Above photo: Meatpacking workers have tested positive for COVID at record rates. Getty Images.
Over 4,400 Meatpackers Test Positive For COVID-19.
New data analysis from the Indianapolis Star shows that 4,400 meat processing workers have tested positive for COVID-19.
Meatpacking workers have tested positive for COVID-19 at 80 different facilities in 26 states, resulting in 28 plant closures for one day or more.
OSHA to Relax Meatpacking Standards
Despite widespread outbreaks of COVID-19 at plants throughout the United States, Trump’s OSHA has actually decided to weaken enforcement standards.
The Occupational Safety and Health Administration, will not enforce coronavirus-related safety guidelines for the plants so long as they demonstrate “good faith” efforts to keep workers safe, according to OSHA Solicitor of Labor Kate O’Scannlain and Principal Deputy Assistant Secretary Loren Sweatt.
If the “good faith” condition is met, the Department of Labor will consider heading off worker lawsuits against their employers, O’Scannlain and Sweatt said in a statement on Tuesday.
“Likewise, the Department of Labor will consider similar requests by workers if their employer has not taken steps in good faith to follow the Joint Meat Processing Guidance,” OSHA added.
Smithfield Cites Trump Order in Federal Court to Prevent Worker Safety Group from Inspecting Plant
Earlier this week, the Trump Administration issued an Executive Order to use the Defense Production Act to order meatpacking plants to remain open.
Now, Smithfields is already using Trump’s Executive Order to attempt to block inspections of their plant. Fatima Hussein at Bloomberg has the story:
The Rural Community Workers Alliance, which represents Smithfield workers in Missouri, is seeking an order to force the company to comply with guidance from the Centers for Disease Control and Prevention and state public health officials, as well as other worker protection requirements, at a Milan, Mo., plant. Nearly eight plant workers already have been forced to stay home because of Covid-19 symptoms.
A court order would allow the group to inspect the plant and would force the company to make certain safety changes.
Calling a court order to allow plaintiffs to inspect the plant “unprecedented,” Alexandra B. Cunningham, with Hunton Andrews Kurth LLP in Richmond, Va., represented Smithfield at the hearing Thursday in the U.S. District Court for the Western District of Missouri.
Cunningham said Presidential order is proof that the federal government has primary jurisdiction over the matter.
OSHA Facing Record Complaint Level, but Hamstrung by Lack of Emergency Standards
Since COVID-19 has begun, OSHA has faced record levels of complaints. Caroline O’Donovan at Buzzfeed has the story:
Health care, the US Postal Service, and supermarkets are the top industries for worker complaints of employers failing to protect them on the front lines of the coronavirus pandemic.
Between Jan. 1 and April 22, workers filed 7,328 complaints about working conditions with the Occupational Safety and Health Administration (OSHA), according to updated data, the agency released on Monday. A broad swath of health care professions account for the largest percentage of that total, with hospital workers accounting for 11% with 830 complaints.
Workers in nursing care facilities have filed 233 complaints, or 3% of all the complaints filed. In total, workers in healthcare-related professions made up more than one-quarter of the total complaints.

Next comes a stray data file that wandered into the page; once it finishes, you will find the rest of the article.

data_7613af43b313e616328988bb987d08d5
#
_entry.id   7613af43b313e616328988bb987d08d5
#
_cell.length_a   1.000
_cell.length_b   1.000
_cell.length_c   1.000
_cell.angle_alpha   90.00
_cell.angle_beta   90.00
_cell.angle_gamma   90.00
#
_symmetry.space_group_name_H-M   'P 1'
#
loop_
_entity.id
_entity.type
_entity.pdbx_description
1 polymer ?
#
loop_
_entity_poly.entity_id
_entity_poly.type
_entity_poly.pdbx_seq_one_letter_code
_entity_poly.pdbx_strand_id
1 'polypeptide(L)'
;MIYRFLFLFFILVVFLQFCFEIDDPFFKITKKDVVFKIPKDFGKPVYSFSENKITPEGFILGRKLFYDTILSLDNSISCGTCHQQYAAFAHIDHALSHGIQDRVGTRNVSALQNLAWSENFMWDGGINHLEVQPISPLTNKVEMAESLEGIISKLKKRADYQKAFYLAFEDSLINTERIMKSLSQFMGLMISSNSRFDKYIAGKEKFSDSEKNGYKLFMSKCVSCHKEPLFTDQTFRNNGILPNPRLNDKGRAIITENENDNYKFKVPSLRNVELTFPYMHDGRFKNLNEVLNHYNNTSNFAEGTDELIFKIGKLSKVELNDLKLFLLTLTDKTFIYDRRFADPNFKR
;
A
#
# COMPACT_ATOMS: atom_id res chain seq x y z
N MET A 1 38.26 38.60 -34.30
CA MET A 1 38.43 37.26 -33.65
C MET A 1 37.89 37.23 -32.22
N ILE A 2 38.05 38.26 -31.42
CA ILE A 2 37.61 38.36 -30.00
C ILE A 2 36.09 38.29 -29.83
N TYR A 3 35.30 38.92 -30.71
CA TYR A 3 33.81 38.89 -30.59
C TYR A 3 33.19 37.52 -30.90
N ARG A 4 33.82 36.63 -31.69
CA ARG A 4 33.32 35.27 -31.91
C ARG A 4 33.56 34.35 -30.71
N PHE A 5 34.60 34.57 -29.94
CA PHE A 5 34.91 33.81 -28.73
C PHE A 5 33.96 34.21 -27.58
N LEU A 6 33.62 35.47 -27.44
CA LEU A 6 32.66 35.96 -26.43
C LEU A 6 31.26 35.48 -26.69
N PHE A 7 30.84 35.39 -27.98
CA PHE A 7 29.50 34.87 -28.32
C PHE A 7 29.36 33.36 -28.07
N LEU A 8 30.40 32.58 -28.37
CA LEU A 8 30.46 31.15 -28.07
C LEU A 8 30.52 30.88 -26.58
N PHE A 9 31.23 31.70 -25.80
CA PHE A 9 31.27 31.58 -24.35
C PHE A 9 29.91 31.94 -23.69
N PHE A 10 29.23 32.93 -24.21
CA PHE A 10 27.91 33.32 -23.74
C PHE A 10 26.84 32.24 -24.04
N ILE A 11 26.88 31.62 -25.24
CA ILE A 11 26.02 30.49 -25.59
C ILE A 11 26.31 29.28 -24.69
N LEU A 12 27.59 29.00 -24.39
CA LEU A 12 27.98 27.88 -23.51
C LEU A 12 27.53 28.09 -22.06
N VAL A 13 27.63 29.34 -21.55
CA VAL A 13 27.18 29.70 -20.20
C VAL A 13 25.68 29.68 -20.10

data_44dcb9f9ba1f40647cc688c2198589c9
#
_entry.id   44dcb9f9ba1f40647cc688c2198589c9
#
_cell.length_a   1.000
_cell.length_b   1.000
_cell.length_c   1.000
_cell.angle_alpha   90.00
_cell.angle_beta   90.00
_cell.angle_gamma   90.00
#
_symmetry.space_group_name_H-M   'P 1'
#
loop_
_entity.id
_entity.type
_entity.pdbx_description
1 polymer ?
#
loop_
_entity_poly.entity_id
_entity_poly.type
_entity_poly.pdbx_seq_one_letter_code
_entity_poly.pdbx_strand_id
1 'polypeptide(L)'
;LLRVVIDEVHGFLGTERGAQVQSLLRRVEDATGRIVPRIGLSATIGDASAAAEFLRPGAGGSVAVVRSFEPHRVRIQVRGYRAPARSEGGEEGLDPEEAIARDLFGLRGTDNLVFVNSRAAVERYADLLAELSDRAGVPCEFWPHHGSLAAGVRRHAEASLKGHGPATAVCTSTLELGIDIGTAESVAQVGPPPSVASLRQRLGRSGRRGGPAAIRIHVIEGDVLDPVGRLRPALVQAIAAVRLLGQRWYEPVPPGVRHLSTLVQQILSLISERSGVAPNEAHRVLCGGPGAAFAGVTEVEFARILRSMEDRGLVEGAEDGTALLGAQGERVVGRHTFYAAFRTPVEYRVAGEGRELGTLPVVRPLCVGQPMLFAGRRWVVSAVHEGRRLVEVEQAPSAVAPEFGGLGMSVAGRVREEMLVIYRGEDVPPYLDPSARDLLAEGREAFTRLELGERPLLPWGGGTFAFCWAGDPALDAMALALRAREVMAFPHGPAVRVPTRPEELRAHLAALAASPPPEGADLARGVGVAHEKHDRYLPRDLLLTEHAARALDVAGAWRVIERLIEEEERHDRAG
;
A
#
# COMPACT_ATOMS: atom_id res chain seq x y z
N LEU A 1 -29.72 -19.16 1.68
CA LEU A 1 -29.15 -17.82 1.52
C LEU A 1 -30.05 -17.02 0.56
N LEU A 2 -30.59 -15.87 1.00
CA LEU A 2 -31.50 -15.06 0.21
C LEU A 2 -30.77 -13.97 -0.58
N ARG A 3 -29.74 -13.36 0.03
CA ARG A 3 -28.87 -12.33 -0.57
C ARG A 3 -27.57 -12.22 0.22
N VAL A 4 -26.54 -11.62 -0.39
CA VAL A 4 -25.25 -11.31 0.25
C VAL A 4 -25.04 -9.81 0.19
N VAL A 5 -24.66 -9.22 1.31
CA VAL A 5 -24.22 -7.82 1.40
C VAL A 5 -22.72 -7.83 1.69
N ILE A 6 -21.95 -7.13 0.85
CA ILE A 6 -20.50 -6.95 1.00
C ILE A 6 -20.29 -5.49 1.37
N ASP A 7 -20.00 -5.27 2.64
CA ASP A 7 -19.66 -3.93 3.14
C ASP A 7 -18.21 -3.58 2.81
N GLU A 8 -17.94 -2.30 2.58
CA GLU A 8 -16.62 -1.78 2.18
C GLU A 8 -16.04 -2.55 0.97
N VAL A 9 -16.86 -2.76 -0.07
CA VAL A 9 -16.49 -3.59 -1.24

Though they represent only 2.5% of the total, at 182 complaints, supermarket workers filed the second-largest number of coronavirus-related allegations, voicing concerns about poor social distancing and disinfecting protocols and employers failing to provide personal protective equipment.
For more, go to Buzzfeed.
Meatpacking State Governors Threaten to Block Unemployment Insurance For Workers Scared of COVID-19
Many meatpackers also find themselves under tough Republican Governors, who are threatening to block unemployment insurance for workers, who refuse to work because of COVID-19
Under federal guidelines, workers are allowed to collect unemployment, even if they aren’t laid off if they are forced to leave their job due to concerns about contracting COVID-19. A loose legal interpretation that states are implementing differently.
State officials nationwide have echoed that approach. Tennessee, for example, has said it may “potentially disqualify claimants from receiving unemployment insurance benefits” if workers who are temporarily laid off turn down an opportunity to retake their jobs, said Chris Cannon, a spokesman for the state’s unemployment agency.
Iowa also has signaled in recent statements it plans to ramp up its enforcement efforts. Its directive has taken on added significance since Trump signed an executive order Tuesday that could result in meat-processing plants staying open — including those in Iowa where workers recently died of the coronavirus. A spokesperson for Iowa’s governor did not respond to a request for comment.
In Oklahoma, top economic officials even publicly discussed restricting benefits last week in an attempt to get residents back on the job faster. The state is among more than a dozen with a minimum wage of $7.25, according to data compiled by the National Conference of State Legislatures.
“If there is a claimant out there that says, ‘You know what, I can make more money sitting at home, drawing this extra $600, and some other benefits, then if the employer will contact us, that is considered a refusal of civil work and we will cut off their benefits,” said Teresa Thomas Keller, the deputy director of the Oklahoma Employment Security Commission, during the call conducted over Zoom and published online. The Frontier, a Tulsa news outlet, first reported on the meeting.